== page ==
By Lambert Strether of Corrente.
In the midst of the hysteria about Russian interference in the 2016 election — 52% of Democrat voters believe it’s definitely or probably true that “Russia tampered with vote tallies”, a view for which there is no evidence whatever, and which is a depressing testimony to the power of propaganda to produce epistemic closure in liberals as well as conservatives — came Buzzfeed’s 35-page “dodgy dossier” on Donald Trump, oppo that the researcher, Christopher Steele, peddled during the election proper, but was unable to sell, not even to an easy mark like Jebbie. (There’s a useful debunking of Steele’s report in the New York Review of Books, of all places.) Remember the piss jokes? So two-weeks ago… Amazingly, or not, a two-page summary to Steele’s product had been included in a briefing given to Trump (and Obama). A weary Obama was no doubt well accustomed to the intelligence community’s little ways, but the briefing must have been quite a revelation to Trump. I mean, Trump is a man who knows shoddy when he sees it, right?
In any case, a link to the following story in Hamburg’s ridiculously sober-sided Die Zeit came over the transom: So schockiert von Trump wie alle anderen (“So shocked by Trump like everyone else”). The reporter is Alexej Kowaljow, a Russian journalist based in Moscow. Before anyone goes “ZOMG! The dude is Russian!”, everything Kowaljow writes is based on open sources or common-sense information presumably available to citizens of any nation. The bottom line for me is that if the world is coming to believe that Americans are idiots, it’s not necessarily because Americans elected Trump as President.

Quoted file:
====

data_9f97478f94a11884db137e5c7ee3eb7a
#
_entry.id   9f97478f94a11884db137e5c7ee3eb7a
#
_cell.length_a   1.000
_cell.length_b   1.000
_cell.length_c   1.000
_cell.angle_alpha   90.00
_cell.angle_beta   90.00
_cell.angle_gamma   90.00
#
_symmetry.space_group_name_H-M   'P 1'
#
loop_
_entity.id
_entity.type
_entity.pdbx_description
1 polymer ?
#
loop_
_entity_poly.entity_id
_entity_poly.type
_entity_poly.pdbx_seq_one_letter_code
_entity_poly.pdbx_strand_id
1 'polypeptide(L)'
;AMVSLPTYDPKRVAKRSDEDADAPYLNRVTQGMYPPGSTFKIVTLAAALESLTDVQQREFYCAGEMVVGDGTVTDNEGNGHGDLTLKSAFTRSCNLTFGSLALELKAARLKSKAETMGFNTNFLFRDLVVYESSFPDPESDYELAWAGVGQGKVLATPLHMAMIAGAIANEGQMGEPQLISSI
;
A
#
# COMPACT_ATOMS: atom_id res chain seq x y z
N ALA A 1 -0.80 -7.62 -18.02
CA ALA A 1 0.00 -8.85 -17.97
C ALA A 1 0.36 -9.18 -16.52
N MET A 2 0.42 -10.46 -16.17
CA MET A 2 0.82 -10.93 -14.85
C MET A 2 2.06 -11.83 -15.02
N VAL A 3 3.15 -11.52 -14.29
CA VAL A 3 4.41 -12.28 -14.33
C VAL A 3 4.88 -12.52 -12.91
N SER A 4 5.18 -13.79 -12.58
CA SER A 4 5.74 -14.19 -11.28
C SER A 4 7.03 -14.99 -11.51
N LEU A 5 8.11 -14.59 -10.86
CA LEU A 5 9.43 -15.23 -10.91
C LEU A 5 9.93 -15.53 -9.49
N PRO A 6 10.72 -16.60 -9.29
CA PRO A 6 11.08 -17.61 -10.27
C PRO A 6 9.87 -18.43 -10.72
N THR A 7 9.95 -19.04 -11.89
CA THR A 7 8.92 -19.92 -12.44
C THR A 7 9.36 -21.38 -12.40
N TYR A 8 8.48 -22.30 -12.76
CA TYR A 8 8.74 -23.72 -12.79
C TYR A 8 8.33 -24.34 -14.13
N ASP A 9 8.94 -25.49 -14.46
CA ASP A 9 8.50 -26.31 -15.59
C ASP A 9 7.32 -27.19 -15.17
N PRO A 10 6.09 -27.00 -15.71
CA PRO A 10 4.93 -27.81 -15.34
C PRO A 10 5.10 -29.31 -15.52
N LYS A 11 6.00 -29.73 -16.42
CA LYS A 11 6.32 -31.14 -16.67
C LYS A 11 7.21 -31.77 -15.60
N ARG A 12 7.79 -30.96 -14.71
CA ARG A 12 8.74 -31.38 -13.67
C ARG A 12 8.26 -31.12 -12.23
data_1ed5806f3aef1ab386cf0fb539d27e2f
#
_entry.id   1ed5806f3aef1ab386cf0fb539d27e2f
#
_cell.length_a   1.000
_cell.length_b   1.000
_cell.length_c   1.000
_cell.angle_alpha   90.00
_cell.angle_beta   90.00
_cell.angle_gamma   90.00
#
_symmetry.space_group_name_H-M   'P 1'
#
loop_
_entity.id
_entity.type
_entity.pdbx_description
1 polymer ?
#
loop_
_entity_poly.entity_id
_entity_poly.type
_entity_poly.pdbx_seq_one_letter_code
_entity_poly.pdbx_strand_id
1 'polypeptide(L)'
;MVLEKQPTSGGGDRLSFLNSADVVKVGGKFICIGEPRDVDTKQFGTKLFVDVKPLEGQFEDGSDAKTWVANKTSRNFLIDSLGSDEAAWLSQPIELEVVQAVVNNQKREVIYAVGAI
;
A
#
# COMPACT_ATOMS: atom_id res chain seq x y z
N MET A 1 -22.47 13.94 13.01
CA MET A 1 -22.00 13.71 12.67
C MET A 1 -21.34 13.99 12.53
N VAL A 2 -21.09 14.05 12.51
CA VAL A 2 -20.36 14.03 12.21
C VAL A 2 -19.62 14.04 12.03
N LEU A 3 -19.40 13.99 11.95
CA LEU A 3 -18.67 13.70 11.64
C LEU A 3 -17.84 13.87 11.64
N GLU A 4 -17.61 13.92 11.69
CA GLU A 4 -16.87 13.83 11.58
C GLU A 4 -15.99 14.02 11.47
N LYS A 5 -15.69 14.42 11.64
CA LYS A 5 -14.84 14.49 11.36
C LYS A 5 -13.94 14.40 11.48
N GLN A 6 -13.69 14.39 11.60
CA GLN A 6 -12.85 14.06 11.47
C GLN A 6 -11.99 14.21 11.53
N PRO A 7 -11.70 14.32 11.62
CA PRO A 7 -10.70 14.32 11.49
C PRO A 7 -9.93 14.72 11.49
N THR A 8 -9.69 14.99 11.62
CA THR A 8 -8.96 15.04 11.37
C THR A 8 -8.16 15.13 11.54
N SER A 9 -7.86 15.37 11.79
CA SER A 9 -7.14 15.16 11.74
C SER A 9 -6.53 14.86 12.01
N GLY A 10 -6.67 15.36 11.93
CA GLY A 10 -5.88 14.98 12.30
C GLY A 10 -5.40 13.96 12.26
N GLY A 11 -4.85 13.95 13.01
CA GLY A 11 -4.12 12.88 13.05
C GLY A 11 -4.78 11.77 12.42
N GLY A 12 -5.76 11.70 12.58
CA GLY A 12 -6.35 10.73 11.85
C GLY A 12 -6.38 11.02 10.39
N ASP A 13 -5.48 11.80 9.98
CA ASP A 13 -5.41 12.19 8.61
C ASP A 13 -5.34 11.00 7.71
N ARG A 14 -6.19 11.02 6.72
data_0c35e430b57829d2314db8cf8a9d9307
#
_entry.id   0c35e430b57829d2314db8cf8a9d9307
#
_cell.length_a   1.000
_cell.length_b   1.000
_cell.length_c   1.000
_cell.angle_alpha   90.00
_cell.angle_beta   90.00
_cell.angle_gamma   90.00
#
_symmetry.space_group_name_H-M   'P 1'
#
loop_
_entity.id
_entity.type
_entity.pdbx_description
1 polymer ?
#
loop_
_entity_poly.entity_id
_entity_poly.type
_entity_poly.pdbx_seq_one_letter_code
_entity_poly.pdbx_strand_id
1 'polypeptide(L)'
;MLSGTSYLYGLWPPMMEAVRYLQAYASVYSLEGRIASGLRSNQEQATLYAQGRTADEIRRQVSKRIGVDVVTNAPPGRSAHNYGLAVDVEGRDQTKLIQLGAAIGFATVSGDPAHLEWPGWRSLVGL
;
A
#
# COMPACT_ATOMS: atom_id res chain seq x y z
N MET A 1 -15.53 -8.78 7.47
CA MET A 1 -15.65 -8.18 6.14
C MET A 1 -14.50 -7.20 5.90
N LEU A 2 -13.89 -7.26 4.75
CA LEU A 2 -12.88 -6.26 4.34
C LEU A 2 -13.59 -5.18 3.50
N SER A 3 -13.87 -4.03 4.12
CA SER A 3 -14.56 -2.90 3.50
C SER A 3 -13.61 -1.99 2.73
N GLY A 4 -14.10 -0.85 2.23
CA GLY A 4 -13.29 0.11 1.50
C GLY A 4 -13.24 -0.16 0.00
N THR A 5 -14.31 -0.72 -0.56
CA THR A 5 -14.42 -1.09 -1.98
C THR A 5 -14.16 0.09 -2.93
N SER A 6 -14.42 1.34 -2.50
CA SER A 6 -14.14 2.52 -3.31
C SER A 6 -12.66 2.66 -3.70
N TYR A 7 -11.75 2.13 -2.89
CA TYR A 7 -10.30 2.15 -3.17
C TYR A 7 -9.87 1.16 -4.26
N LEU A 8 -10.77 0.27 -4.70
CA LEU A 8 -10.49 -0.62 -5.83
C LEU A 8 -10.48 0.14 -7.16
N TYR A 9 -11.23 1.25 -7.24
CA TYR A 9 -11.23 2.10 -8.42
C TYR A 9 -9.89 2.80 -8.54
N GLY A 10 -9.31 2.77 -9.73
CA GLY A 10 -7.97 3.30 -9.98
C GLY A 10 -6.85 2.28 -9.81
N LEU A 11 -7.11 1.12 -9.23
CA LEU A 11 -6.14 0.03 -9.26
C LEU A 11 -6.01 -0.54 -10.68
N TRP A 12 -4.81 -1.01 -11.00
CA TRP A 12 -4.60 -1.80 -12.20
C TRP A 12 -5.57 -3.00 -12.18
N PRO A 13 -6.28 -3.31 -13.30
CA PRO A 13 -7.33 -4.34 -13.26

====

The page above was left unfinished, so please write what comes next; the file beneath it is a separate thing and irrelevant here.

I’m going to lay out two claims and two questions from Kowaljow’s piece. In each case, I’ll quote the conventional, Steele and intelligence community-derived wisdom in our famously free press, and then I’ll quote Kowaljow. I think Kowaljow wins each time. Easily. I don’t think Google Translate handles irony well, but I sense that Kowaljow is deploying it freely.
(1) Trump’s Supposed Business Dealings in Russia Are Commercial Puffery
Here’s the section on Russia in Time’s article on Trump’s business dealings; it’s representative. I’m going to quote it all so you can savor it. Read it carefully.
Donald Trump’s Many, Many Business Dealings in 1 Map